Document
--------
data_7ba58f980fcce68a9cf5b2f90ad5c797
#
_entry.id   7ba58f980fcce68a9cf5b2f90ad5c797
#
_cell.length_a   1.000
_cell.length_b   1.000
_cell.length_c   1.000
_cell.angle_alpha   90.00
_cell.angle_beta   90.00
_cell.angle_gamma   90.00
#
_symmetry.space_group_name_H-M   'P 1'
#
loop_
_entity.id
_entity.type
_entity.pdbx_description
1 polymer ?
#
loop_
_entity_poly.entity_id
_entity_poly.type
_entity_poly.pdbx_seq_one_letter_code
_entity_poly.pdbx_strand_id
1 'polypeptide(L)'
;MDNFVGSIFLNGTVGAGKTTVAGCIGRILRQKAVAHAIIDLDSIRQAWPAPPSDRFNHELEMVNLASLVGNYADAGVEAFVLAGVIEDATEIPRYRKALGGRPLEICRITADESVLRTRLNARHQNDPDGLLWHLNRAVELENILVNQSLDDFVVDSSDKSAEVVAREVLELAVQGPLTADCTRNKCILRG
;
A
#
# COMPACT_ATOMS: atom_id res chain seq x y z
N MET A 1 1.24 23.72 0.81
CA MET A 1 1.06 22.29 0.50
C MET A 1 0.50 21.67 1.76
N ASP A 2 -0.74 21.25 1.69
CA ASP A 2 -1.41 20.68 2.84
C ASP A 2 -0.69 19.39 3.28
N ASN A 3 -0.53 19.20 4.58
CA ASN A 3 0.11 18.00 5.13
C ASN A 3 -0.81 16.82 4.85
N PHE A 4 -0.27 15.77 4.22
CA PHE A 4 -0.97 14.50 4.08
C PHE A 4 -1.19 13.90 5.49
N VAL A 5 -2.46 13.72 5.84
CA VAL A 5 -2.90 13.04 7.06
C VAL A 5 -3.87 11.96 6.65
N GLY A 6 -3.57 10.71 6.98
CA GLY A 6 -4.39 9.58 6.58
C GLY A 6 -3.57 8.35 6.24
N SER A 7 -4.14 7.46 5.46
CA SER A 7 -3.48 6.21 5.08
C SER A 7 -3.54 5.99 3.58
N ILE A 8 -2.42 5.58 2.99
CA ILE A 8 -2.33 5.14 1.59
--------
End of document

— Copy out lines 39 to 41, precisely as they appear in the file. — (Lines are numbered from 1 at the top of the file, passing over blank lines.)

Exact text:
C ASN A 3 -0.81 16.82 4.85
N PHE A 4 -0.27 15.77 4.22
CA PHE A 4 -0.97 14.50 4.08